When you select a manufacturer, it is important to make sure they have the technology that meets your requirements. A smart relay can meet your current needs, while allowing for future versatility. With common hardware and software platforms, an off-the-shelf smart relay has implementation flexibility for custom applications—limiting headaches and costs for everyone involved. Working with your supplier’s technical services, an intelligent relay can be programmed for standard applications and saved to a memory module. This memory module can be used to quickly and easily configure each intelligent relay during commissioning. Changes can be made to the configuration/program of the intelligent relay and saved to other memory modules for unique applications. By taking this approach, a library of possible solutions can be developed for a spectrum of requirements; you can specify individual, customized solutions as you need them.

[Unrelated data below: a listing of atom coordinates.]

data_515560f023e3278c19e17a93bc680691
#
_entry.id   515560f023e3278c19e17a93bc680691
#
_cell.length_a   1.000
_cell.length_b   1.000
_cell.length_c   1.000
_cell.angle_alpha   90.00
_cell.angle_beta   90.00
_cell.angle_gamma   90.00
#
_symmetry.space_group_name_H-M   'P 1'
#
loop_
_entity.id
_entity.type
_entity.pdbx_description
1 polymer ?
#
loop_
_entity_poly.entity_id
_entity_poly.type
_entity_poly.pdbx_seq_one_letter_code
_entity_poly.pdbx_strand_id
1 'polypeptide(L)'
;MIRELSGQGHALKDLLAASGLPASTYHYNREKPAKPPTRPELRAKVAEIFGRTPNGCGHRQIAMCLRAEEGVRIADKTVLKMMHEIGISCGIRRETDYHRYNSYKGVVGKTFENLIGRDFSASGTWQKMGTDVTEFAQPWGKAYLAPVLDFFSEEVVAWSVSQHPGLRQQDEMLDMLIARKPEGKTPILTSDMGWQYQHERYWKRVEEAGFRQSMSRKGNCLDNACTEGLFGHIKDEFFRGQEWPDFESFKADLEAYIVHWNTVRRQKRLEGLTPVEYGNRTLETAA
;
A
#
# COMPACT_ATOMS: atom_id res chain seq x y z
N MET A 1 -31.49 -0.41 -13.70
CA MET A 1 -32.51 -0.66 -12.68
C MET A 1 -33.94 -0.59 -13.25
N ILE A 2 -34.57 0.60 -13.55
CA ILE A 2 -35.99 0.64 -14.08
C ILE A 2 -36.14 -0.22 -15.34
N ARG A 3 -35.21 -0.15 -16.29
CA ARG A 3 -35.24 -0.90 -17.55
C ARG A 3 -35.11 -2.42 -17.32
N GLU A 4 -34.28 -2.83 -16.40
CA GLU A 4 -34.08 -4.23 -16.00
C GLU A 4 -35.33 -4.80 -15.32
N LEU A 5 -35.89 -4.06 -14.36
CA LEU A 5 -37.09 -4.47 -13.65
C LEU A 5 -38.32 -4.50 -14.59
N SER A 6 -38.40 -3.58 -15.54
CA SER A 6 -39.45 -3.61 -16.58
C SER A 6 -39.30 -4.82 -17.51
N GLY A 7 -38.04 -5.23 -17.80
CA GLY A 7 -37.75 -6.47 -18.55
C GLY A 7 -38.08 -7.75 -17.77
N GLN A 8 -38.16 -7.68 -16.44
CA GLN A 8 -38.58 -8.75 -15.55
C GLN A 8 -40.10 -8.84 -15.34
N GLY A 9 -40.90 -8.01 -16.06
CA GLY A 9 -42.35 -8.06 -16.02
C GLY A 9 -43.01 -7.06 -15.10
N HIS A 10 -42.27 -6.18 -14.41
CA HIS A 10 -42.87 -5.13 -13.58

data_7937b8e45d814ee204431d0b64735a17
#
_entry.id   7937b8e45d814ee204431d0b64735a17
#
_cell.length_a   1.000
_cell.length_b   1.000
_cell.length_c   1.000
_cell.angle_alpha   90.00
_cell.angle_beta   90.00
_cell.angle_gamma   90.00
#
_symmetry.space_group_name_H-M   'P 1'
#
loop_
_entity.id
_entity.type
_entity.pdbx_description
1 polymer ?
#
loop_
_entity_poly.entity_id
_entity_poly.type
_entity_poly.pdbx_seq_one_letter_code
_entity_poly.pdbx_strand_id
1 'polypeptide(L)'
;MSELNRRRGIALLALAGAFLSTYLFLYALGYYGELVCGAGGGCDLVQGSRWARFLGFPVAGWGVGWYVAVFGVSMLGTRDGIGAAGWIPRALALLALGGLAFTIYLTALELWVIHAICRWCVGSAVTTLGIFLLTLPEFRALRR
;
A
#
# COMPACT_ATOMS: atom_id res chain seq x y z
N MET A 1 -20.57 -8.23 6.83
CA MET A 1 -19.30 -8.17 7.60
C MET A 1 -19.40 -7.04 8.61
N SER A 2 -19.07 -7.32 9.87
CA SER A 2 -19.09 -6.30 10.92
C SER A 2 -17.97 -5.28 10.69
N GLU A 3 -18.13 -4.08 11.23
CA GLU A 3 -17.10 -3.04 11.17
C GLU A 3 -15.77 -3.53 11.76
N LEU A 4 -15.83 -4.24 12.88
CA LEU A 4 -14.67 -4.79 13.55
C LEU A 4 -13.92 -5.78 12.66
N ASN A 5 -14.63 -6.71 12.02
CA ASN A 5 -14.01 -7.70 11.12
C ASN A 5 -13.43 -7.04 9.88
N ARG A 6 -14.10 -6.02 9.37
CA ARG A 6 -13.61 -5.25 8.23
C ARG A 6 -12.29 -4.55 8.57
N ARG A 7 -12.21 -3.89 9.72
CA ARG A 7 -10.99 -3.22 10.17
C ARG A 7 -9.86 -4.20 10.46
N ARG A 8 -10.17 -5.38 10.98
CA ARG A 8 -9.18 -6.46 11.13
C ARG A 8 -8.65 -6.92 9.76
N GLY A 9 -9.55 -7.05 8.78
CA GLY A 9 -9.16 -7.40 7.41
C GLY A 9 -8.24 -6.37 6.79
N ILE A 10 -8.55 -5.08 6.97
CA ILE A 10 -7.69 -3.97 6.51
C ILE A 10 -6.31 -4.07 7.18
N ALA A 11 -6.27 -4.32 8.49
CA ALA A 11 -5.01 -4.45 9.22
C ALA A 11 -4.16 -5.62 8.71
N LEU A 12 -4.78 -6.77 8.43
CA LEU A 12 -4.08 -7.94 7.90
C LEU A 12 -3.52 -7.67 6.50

Michael Foley, Product Manager,
Programmable Logic Products,
Enter the Gateway
It can be frustrating when a customer attempts to get you to switch to a specific PLC when they see what you currently use in your system. However, going from the functionality of a PLC to a programmable relay seems like a step back in time. Most programmable relays have very simple programming capabilities and limited retentive memory available. If you are accustomed to using a PLC, you could be very disappointed in what you actually get with a relay.